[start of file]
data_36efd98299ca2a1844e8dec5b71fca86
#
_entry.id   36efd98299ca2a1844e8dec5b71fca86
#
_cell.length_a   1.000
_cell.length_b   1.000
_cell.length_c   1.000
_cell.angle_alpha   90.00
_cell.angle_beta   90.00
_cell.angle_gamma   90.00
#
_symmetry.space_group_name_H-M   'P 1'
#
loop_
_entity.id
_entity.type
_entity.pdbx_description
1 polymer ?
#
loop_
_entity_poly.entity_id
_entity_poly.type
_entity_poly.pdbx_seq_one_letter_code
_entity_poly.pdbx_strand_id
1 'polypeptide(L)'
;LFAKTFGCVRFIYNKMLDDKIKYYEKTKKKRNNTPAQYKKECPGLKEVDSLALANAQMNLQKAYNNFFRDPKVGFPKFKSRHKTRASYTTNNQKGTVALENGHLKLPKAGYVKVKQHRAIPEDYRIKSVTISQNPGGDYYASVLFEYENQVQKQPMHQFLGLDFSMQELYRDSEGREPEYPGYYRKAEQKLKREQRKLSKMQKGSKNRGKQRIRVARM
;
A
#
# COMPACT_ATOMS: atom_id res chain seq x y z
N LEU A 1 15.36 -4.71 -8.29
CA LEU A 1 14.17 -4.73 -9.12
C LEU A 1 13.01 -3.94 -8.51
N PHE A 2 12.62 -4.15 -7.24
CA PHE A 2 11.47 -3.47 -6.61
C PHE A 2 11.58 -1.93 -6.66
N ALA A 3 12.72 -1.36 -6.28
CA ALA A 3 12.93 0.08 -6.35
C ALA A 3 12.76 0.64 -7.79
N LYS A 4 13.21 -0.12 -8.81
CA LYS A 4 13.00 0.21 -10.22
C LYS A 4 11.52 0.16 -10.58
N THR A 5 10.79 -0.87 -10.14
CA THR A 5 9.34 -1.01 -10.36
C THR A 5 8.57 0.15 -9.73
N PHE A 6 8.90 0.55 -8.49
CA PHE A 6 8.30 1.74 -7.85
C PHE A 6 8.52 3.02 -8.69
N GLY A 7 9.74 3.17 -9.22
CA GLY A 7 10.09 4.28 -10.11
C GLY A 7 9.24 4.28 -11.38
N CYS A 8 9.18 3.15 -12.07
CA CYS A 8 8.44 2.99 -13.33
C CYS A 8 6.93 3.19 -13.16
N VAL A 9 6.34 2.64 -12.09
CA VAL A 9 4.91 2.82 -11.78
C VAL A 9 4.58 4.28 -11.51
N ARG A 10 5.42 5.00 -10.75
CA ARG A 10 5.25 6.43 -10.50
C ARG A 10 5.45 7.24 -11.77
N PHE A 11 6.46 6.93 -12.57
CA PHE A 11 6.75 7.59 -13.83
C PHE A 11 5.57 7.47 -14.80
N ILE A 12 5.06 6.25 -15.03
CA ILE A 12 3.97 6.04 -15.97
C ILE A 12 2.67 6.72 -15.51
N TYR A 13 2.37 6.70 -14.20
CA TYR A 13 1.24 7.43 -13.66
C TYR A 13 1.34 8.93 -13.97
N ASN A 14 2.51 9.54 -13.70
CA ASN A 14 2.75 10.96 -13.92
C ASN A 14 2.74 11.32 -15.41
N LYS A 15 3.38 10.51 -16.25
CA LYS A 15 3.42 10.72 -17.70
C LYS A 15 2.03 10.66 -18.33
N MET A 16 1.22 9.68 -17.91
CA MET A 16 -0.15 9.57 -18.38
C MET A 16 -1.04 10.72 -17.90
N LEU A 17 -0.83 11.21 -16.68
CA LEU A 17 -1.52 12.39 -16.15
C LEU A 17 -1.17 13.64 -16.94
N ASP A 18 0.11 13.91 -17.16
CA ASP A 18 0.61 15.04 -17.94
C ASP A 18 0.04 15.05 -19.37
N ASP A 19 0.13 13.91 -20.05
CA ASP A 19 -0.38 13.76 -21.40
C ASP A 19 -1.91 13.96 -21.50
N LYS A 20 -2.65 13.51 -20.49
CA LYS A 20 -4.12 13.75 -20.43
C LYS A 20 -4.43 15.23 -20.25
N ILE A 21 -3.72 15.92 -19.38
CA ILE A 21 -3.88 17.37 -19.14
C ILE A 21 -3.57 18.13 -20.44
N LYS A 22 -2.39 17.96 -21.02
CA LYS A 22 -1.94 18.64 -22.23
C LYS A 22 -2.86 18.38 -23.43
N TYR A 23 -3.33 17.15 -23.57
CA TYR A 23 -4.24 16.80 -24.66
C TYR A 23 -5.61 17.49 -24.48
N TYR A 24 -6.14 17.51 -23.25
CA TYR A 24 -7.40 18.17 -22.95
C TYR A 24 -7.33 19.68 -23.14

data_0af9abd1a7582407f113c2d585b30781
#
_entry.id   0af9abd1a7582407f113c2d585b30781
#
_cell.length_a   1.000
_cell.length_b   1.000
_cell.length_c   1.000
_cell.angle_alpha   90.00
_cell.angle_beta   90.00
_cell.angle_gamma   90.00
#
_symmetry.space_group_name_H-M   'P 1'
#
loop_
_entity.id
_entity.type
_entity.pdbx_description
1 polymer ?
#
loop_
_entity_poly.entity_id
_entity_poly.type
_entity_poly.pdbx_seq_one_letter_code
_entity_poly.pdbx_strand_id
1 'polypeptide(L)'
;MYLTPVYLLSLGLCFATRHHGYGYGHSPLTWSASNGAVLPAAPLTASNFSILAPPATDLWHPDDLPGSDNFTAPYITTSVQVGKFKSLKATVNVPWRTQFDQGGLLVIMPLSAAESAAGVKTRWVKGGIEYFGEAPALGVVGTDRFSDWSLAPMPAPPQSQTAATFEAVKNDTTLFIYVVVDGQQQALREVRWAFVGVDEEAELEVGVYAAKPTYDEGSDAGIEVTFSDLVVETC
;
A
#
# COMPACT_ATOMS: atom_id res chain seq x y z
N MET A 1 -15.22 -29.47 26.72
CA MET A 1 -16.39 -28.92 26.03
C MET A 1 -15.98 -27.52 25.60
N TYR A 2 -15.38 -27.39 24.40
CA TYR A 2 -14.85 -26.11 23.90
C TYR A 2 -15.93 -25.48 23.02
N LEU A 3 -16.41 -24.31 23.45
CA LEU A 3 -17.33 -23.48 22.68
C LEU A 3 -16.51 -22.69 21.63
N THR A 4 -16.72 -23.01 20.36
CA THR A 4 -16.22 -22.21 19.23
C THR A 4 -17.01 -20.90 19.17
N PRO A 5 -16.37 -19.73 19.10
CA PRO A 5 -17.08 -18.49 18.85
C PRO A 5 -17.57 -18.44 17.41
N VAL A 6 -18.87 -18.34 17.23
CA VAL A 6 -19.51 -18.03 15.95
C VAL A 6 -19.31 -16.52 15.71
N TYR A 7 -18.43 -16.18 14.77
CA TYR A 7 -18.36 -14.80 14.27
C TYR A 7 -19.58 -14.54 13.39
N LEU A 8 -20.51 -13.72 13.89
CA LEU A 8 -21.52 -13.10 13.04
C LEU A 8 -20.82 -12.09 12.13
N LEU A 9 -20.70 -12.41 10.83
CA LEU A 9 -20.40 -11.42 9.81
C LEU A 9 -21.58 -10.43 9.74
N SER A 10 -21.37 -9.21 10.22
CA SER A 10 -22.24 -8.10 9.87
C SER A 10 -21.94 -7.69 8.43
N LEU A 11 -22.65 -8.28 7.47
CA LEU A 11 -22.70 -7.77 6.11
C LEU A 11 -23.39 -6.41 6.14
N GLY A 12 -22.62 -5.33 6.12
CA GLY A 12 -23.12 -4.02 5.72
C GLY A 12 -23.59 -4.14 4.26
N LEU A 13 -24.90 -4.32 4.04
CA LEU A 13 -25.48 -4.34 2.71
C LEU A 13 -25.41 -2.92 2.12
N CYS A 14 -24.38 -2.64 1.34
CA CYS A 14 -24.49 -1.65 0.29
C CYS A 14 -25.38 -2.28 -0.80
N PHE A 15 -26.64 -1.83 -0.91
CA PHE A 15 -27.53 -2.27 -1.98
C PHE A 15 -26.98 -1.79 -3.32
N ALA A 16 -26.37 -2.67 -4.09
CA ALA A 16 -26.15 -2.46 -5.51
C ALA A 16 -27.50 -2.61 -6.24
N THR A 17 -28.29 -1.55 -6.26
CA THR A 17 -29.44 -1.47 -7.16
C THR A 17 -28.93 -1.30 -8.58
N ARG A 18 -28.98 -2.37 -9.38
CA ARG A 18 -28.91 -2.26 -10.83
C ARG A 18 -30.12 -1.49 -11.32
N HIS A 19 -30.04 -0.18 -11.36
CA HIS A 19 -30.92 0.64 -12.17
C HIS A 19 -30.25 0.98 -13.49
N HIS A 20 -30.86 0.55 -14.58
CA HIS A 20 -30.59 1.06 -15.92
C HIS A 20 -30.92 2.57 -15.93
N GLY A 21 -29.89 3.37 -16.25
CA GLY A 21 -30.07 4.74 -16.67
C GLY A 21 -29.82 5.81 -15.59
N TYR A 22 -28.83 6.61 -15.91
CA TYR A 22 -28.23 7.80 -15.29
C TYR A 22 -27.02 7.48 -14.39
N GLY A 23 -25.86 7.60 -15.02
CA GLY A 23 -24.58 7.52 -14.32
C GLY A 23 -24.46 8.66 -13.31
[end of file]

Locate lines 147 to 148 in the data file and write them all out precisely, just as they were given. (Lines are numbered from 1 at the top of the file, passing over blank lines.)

C PRO A 5 -17.57 -18.44 17.41
N VAL A 6 -18.87 -18.34 17.23